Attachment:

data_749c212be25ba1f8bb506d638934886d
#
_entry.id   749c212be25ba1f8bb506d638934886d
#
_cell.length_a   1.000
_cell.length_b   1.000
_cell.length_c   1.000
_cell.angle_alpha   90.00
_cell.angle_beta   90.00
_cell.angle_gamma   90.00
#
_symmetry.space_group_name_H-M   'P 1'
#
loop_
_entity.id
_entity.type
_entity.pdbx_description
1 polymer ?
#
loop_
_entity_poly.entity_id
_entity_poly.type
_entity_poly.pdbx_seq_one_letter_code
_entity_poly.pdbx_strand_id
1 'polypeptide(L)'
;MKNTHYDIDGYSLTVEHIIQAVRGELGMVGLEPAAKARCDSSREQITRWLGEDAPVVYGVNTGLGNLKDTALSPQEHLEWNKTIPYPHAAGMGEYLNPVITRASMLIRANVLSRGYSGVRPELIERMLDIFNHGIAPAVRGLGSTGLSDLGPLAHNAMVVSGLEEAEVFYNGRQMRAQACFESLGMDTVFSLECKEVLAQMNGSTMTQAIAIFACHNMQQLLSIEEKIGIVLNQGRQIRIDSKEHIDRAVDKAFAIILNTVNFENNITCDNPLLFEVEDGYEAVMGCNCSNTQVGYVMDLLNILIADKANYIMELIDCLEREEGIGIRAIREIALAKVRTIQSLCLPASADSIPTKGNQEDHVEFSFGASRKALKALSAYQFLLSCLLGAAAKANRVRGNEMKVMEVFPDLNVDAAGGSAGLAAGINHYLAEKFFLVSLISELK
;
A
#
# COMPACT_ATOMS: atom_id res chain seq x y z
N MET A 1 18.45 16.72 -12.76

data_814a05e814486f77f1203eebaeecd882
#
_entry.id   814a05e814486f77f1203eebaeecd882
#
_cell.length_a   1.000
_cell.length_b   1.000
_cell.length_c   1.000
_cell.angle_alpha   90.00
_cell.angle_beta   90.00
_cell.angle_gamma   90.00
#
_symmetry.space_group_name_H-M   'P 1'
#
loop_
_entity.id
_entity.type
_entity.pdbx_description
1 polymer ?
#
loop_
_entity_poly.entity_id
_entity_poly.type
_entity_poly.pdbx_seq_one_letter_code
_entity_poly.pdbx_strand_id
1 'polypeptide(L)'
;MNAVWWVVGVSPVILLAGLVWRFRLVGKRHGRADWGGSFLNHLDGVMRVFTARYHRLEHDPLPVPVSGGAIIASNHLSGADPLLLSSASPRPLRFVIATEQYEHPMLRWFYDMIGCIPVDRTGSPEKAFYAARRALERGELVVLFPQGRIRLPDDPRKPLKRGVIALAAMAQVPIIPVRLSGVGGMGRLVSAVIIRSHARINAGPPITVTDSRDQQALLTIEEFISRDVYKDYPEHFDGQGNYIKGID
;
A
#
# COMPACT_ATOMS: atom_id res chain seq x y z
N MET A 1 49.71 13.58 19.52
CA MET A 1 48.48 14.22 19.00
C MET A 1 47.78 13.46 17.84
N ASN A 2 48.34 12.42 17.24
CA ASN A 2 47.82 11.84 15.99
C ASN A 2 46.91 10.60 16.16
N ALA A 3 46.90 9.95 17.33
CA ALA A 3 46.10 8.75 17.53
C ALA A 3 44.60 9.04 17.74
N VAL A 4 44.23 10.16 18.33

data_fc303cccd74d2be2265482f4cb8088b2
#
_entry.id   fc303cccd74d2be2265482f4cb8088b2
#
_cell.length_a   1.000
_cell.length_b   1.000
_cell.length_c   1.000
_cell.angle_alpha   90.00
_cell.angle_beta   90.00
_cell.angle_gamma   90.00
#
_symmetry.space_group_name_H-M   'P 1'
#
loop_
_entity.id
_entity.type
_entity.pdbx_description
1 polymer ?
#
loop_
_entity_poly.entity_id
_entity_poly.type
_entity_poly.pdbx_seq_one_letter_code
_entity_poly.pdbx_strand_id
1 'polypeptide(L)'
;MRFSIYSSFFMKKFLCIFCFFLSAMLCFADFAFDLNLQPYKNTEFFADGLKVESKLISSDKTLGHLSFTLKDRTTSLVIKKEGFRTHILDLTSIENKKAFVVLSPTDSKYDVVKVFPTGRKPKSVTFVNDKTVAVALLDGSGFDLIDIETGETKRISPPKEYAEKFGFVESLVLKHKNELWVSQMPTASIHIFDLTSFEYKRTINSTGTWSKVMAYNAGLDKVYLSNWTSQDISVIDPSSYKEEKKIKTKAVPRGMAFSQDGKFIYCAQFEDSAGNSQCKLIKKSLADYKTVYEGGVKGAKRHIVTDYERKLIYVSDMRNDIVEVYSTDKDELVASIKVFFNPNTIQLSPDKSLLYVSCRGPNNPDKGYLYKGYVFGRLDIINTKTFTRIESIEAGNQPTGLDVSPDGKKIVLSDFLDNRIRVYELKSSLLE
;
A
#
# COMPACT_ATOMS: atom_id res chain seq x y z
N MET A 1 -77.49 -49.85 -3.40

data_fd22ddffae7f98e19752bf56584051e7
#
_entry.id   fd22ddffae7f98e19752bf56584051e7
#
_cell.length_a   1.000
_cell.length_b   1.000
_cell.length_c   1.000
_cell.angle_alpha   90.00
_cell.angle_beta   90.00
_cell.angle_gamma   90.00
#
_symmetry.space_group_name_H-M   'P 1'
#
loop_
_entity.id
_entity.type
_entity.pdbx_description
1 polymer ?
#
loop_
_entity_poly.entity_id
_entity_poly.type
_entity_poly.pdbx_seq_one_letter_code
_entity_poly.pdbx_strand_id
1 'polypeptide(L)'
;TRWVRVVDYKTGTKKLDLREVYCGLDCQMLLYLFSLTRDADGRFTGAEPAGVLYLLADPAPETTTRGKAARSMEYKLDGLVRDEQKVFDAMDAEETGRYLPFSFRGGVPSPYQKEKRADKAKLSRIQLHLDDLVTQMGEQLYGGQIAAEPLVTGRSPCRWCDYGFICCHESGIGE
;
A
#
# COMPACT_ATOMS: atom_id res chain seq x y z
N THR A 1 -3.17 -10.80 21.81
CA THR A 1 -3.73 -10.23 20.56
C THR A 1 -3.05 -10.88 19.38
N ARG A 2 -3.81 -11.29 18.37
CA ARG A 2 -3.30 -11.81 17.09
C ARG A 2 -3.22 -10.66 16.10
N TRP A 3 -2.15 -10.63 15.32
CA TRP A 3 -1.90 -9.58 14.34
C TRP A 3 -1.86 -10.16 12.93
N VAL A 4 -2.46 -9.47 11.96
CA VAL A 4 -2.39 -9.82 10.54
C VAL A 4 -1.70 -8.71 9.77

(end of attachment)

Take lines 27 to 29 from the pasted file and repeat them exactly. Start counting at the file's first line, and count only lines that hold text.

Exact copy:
;
A
#